The Proton Pack is a fictional piece of particle accelerating machinery created by Egon Spengler and used by the Ghostbusters. It is their primary tool in the 1984 & 1989 Ghostbusters films for “busting” ghosts. It has a hand-held wand (“Neutrona Wand” as scripted by Dan Aykroyd) connected to a backpack-sized cyclotron. The theory is that it fires a ‘semi-controlled’ stream of protons that neutralizes the negatively charged electromagnetic radiation of a ghost allowing it to be held in the active stream.
The packs were first tested in the Sedgewick Hotel, which was also the test run for theEcto Goggles and Ghost Trap.
Fan Named Parts
Very few parts of the proton pack were ever named in the original movie. A few terms were introduced in the novelization and the Real Ghostbusters cartoon. To aid the community in discussing the pack and its components a group of fans made up and agreed on a list of names for all the Proton Pack parts. These names have since gone into general usage by most of the fandom and can be found on the following page:
Proton Pack Part Names Page
Real World Found Parts
A number of parts on the Proton Pack are “found items” in that they are real industrial parts, some of which are still manufactured in one form or another. A majority of these parts have been identified.
Clippard Instrument Laboratory Parts
Legris Pneumatic Fittings
ALICE Pack Frame
Nycoil Pneumatic Fittings
The props representing proton packs were created by the prop department at Columbia Pictures. They are made of molded fiberglass shells on aluminium backplates (or “motherboards”) bolted to military surplus A.L.I.C.E. pack frames. The basic shape was sculpted from foam; later, a rubber mold was made, from which fiberglass shells were pulled. The “wand” had an extending barrel mechanism and the electronics were quite advanced for the time. They were then finished with various surplus 1960s resistors, pneumatic fittings, hoses and ribbon cable, as well as surplus warning labels and custom-made metal fittings. The overall weight of these props is said to be around 35lbs. The “hero” props were substituted in stunt scenes by flimsy foam rubber pulls from the same mold. The proton packs have a lightbar with 15 blue scrolling lights in a box on the left-hand side and 4 red lights in the circular “cyclotron” portion of the bottom of the prop that light up in rotation. The “wand” also featured numerous light features; the most elaborate versions had fluorescent bargraphs, incandescent bulbs, and strobing flashes in the tip for the visual effects crew to synchronize the famous ‘streams’.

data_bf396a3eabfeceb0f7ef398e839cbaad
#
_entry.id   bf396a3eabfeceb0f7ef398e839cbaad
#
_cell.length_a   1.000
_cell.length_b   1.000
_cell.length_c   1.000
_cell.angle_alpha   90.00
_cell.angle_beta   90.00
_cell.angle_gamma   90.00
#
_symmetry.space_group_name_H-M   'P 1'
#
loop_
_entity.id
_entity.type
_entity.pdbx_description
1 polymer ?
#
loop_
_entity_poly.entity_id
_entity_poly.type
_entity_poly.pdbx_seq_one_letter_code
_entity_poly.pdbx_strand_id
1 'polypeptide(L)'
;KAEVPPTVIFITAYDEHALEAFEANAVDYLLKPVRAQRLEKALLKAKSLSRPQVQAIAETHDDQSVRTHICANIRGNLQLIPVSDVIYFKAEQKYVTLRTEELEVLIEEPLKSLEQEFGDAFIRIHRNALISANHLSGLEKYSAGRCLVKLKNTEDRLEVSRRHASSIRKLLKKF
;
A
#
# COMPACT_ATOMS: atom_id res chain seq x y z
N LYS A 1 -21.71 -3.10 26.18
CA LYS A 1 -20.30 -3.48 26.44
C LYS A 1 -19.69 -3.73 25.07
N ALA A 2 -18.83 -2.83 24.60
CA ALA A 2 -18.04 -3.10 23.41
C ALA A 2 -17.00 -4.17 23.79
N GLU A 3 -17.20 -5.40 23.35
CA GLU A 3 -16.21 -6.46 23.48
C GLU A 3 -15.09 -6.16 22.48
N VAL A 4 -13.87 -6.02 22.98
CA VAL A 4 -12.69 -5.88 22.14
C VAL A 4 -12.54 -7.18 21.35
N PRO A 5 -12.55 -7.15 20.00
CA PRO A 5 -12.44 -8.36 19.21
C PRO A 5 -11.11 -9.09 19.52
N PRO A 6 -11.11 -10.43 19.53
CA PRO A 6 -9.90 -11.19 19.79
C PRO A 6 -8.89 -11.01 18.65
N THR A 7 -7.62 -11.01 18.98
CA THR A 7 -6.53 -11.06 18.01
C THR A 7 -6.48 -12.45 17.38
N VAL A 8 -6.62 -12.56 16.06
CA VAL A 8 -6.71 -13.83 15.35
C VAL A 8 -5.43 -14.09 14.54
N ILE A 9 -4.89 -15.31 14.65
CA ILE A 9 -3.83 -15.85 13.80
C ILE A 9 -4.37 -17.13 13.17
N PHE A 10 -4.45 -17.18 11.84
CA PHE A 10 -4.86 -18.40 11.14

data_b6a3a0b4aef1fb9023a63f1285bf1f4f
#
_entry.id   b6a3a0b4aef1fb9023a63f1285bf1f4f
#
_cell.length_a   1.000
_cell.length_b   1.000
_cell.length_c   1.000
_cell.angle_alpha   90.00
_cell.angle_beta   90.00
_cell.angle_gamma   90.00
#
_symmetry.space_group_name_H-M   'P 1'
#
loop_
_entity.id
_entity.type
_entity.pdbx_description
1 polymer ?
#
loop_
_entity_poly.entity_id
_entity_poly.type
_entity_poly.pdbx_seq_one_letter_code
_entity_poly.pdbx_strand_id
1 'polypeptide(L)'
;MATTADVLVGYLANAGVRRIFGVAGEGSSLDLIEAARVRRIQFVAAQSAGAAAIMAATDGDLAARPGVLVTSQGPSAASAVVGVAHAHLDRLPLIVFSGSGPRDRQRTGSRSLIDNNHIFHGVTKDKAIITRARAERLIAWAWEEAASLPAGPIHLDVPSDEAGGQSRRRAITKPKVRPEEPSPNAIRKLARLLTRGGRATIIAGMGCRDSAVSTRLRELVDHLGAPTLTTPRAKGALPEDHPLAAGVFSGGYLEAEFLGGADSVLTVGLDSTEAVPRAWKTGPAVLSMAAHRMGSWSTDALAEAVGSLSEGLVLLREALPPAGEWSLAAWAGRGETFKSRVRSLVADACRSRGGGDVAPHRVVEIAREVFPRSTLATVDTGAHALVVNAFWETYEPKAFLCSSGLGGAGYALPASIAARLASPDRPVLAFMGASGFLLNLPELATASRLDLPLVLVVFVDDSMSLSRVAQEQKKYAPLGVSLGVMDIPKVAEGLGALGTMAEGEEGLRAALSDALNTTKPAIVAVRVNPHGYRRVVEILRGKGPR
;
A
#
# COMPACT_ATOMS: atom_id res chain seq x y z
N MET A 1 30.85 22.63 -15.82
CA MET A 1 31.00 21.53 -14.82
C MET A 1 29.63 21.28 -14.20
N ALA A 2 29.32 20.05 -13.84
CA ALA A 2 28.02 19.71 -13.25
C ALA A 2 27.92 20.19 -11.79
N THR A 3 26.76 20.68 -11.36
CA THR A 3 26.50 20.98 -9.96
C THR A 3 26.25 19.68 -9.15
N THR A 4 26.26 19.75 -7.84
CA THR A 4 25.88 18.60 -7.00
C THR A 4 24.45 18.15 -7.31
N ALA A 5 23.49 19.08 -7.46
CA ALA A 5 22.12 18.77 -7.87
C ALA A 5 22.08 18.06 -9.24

Some of the packs from Ghostbusters were used in the film’s follow-up, Ghostbusters 2; these packs were slightly redressed with a black crank knob and thinner ribbon cable. On one pack the angle of the gun mount pitches foward slightly due to mis-drilled holes in the fiberglass shell. During the production the shoulder straps had padding added, which can be seen on and off during the film. In addition to these redressed props, one of the originals was hastily cast as a buck to produce basic, lightweight “mid-grade” props (as a solution to complaints by the actors about the weight of the original prop). These mid-grade pieces featured many details cast in as part of the mold, instead of separate fittings. The electronics and mechanisms were also cut down greatly, reducing the total weight. The original GB1 props would appear in close-ups, the mid-grade in all other scenes, and new rubber “stunt” packs were made for whenever the actor needed to take a fall. Several GB2 packs have surfaced for auction—at least one rubber stunt, and one fiberglass mid-grade prop. The auctioned mid-grade prop was lost shortly after sale in an airport baggage mishap. The piece was documented before its loss, revealing much of the shoddy casting techniques used in its creation. All three variations of the GB2 pack have been displayed at various Planet Hollywood restaurants around the U.S.
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